In view of China’s status as a key engine for global growth, its recent slowdown has got international investors worried. As a result, several are putting their faith in algorithmic trading, which reduces the possibility of rash decisions based on psychological factors like fear.
Despite the fact China’s economy grew at an annual rate of 6.7 per cent in the first quarter of 2016 (which is slightly down from last year but still within the government’s targeted range) it remains in a precarious financial position. This doesn’t spell good news for Singapore, as its domestic market and strong links with China could lead to ongoing economic hardship in the future.
Gloomy predictions for the Singapore market
According to Australian bank ANZ, the slowdown in China will hit Singapore faster and harder than any other country in the region. In fact, ANZ economists estimate that just a one percentage point drop in China’s economic growth will drag Singapore’s economy down 1.4 per cent.
This is because of the open nature of Singapore’s local economy along with its trade, investment, and tourism links with China. If growth in China continues at a similarly slow rate in the coming months, businesses and jobs in Singapore could bear the brunt.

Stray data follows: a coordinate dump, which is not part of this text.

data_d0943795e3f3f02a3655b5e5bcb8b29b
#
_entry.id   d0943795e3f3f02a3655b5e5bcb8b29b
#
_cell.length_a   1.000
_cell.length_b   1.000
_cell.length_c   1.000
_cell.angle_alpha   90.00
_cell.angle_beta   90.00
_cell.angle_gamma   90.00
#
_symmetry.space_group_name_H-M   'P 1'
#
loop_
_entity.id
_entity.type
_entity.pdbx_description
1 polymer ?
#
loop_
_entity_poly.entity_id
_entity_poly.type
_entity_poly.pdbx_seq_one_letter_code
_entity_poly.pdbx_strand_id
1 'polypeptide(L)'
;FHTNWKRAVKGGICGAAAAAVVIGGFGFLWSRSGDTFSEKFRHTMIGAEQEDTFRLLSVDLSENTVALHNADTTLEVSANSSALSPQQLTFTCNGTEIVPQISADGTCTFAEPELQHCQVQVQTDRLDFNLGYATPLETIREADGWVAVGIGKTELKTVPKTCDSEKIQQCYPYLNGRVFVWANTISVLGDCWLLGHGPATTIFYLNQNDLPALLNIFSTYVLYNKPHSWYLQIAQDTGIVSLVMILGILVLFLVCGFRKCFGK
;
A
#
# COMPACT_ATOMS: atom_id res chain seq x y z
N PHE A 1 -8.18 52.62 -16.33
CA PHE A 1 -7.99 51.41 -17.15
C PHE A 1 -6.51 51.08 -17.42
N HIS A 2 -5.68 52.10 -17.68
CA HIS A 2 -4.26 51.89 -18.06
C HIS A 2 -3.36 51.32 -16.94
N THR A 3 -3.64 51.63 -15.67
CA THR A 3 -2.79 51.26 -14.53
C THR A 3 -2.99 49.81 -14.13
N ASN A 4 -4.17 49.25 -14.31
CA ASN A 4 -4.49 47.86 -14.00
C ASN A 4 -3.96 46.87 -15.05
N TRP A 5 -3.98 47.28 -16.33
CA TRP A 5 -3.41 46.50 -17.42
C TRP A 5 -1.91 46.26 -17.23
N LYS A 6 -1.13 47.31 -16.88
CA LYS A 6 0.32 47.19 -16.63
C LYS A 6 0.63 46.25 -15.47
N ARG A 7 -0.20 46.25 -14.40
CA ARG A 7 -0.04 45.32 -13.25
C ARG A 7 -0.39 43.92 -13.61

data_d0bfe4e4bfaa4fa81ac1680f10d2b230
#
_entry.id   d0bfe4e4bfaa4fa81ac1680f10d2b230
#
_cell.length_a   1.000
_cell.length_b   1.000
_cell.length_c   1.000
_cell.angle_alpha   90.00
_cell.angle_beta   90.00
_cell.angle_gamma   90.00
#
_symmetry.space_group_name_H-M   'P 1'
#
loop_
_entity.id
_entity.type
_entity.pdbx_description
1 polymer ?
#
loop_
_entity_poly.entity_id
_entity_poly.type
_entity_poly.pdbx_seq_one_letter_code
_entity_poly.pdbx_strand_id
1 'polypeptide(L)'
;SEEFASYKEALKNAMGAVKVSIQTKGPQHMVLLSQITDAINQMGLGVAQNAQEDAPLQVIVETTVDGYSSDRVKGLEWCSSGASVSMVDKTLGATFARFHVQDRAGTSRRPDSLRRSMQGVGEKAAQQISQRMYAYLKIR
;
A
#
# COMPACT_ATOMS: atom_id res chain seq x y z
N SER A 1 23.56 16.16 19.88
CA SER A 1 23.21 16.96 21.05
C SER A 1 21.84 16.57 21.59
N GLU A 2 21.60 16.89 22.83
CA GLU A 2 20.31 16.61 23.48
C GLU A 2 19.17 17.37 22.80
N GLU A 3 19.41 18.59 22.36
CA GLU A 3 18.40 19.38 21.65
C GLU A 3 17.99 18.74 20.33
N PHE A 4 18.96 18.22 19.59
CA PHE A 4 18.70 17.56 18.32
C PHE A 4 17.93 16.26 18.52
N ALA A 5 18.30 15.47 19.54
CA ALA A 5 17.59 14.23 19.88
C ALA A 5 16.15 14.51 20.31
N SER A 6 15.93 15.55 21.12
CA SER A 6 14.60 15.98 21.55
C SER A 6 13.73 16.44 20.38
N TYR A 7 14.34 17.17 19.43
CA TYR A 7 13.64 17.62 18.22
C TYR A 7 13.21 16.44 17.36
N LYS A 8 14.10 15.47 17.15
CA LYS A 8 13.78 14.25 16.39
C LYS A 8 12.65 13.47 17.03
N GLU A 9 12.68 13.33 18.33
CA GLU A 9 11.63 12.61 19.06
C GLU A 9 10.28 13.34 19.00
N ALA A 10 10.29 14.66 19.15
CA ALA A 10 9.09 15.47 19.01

What’s more, DBS economist Irvin Seah thinks that Singapore’s domestic market isn’t big enough to act as a buffer in the face of weaker demand from China. “Singapore’s economy has been on a structural shift – getting more dependent on China – over the last 10 to 20 years,” he says. “It shouldn’t be surprising to anyone if Singapore is very badly affected.”
The strength of Singapore’s services exports
Even though HSBC also believes that the state of the Singapore market is heavily dependent on Chinese growth, it takes a more positive view on matters, shaving around half a percentage point off ANZ’s prediction.
On top of that, HSBC economist Joseph Incalcaterra feels as though Singapore’s saving grace could be the export of services to China. “The services sector (in Singapore) has very strong linkages with China,” he says. “In most countries, services are relatively insulated. Singapore’s manufacturing sector is already in recession, but domestic services are holding up relatively well.”
The additional impact of import demand
Along with slower growth, Singapore may also be adversely affected by Chinese import demand, which would worsen the country’s manufacturing recession. Ho Chee Hon, chief executive of lubricants and speciality chemicals maker AP Oil said the company ‘never had so many inquiries coming out of China in one year than in 2015’.
China is increasingly on the look out for cheaper industry alternatives, which has boosted sales opportunities for businesses like AP Oil. However, this still doesn’t make up for the weak yuan, which could have a more significant, long-term impact on the Singapore market.
“On the macro level, the devaluation of the yuan is a bigger issue,” Ho warns. “In terms of our investments (in China), a cheaper yuan can make our investment dollar stronger but, at the same time, our returns are affected.”